With his epileptic seizures making it difficult for him to sleep, 46-year-old Gillingham, Kent resident David Neale spends as much as four hours every night in McDonald’s before turning in.
Every night, a man with epilepsy who is terrified of going asleep because he is worried he will die goes to McDonald’s to help him relax.
For up to four hours, David Neale drinks coffee and chats with staff at the fast food restaurant in order to calm down and relax.
Since he was seven years old, the 46-year-old has had sleep-related epilepsy, which can produce violent seizures in the middle of the night.
The thought of falling asleep and never waking up is a “horror of a thought” for Mr Neale, and it keeps him awake.
However, he has discovered a method for overcoming his concerns and preparing for bed that entails spending time at a McDonald’s in Gillingham, Kent.
Mr Neale, who also has autism and OCD said: “I have a structure that keeps me sane.
“Coming to the McDonald’s store in the evenings, having a coffee and a sit down, there seems to be some sort of comfort zone for me there.
“Even when I’m working away from home, it is the same. I will go to a McDonald’s before I get myself ready to go to bed.
“I don’t really know why I’ve developed that.
“Sometimes I can be here for an hour and a half, up to two hours, or some nights it might even float up to three or four hours.”
Staff at the fast food restaurant in Courteney Road have become accustomed to chatting with Mr Neale in the evenings.
Mr Neale said: “They look after me very well at this store.
“A lot of them here know my anxiety levels, they’ve got an understanding.
“Going to McDonald’s kind of ticks a box for me.
“I then feel like I’m in a much better frame of mind to go to bed at night.”
At its worst, Mr Neale was suffering three or four violent seizures in the middle of the night every week.
He said: “There is another section within epilepsy that is known as SUDEP which is sudden unexpected death by epilepsy.
“This is the case, especially with the type of seizures I have – they are pretty violent and you do go unconscious.
“So what can happen during that stage is you are unconscious, your brain can switch-off certain parts of your body so you can stop breathing, your heart can stop.”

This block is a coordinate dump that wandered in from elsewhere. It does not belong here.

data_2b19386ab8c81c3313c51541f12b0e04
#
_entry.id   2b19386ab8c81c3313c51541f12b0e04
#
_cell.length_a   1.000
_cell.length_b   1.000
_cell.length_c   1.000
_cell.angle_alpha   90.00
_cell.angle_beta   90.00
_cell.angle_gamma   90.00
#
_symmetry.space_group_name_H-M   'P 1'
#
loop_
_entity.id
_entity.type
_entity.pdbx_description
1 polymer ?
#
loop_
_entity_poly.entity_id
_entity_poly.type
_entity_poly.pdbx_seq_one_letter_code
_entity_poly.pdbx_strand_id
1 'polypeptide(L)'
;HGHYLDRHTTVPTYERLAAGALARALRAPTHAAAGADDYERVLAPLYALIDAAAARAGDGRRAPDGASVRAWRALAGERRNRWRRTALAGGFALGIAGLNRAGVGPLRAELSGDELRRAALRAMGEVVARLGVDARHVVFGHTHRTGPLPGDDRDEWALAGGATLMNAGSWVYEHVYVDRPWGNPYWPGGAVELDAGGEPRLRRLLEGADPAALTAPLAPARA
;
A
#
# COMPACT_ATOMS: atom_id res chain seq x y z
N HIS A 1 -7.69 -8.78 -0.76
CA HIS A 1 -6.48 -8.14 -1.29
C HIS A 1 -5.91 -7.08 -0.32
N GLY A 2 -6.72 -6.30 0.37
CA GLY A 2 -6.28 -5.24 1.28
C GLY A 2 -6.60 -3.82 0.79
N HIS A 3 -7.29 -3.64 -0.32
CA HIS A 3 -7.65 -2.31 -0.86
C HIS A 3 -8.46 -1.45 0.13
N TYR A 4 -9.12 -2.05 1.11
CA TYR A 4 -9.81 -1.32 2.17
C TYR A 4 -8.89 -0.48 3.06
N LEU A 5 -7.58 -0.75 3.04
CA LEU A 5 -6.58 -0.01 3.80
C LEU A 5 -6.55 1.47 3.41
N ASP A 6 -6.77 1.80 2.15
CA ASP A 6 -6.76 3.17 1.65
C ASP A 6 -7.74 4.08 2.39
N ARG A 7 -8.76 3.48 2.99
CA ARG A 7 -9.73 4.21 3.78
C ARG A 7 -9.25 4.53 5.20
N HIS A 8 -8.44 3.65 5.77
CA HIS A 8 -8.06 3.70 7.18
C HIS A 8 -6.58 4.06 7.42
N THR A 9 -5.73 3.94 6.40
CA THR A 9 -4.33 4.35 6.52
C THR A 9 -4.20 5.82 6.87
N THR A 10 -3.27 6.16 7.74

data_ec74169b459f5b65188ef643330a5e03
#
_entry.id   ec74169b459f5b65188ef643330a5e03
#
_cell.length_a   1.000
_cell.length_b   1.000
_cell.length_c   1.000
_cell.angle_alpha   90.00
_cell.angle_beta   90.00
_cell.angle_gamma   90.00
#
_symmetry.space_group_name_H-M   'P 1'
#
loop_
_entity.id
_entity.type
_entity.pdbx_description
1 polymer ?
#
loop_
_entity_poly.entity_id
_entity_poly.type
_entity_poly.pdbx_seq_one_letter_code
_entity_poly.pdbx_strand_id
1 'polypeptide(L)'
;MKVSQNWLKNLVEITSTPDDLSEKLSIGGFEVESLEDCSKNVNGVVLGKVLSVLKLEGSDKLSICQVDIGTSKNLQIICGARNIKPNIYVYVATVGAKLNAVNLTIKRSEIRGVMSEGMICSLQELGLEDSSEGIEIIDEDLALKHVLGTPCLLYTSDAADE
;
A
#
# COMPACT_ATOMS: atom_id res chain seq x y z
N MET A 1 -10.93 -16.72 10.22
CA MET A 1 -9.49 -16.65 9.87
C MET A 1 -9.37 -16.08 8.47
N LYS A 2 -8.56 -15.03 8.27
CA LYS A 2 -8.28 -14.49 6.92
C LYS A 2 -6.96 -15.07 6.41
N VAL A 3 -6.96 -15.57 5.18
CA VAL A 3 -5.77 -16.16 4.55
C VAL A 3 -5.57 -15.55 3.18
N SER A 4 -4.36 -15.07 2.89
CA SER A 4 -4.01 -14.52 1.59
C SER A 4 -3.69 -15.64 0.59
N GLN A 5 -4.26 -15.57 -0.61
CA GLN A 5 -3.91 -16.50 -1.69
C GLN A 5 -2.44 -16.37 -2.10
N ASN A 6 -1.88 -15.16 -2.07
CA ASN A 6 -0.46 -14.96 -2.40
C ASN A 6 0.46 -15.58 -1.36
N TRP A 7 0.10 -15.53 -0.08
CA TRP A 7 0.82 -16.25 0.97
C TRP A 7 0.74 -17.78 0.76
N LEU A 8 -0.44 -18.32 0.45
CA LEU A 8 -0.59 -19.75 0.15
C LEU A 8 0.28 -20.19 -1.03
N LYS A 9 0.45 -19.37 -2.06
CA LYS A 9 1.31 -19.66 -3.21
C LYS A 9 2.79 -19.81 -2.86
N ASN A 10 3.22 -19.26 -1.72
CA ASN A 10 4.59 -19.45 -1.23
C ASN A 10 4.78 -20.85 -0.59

Mr Neale’s fear of dying in the middle of the night has gotten worse with age, even though SUDEP remains relatively rare.
He continued: “Imagine this happening when you go to sleep. You go to bed, you shut your eyes and you never see the next day.
“That is a horror of a thought.
“You also have a high risk of injuring yourself in the night, as you can fall out of bed or you can even suffocate in the covers.”
He is planning on teaming with drive-thru staff to raise money for Epilepsy Action this Saturday (March 26), which is ‘Purple Day’, the international day for epilepsy awareness.
Staff will be wearing purple on Saturday to mark the occasion and Mr Neale will be there to help raise awareness about his condition.
Mr Neale said: “I think people need to be aware and to understand how many different types of epilepsy there are.
“I’m quite lucky in reality having sleep-only related epilepsy.
“It doesn’t matter how many seizures I have, I can still drive a car and I still have a lot of things that I can do that others cannot do.
“But then the biggest problem is that there are people that put you all under one blanket and just seem to think that because you are epileptic you are a risk.
“I find this very unfair.
“I have to face discrimination all the time – in my career, at work, no matter what I do. People just don’t know why my epilepsy is different.”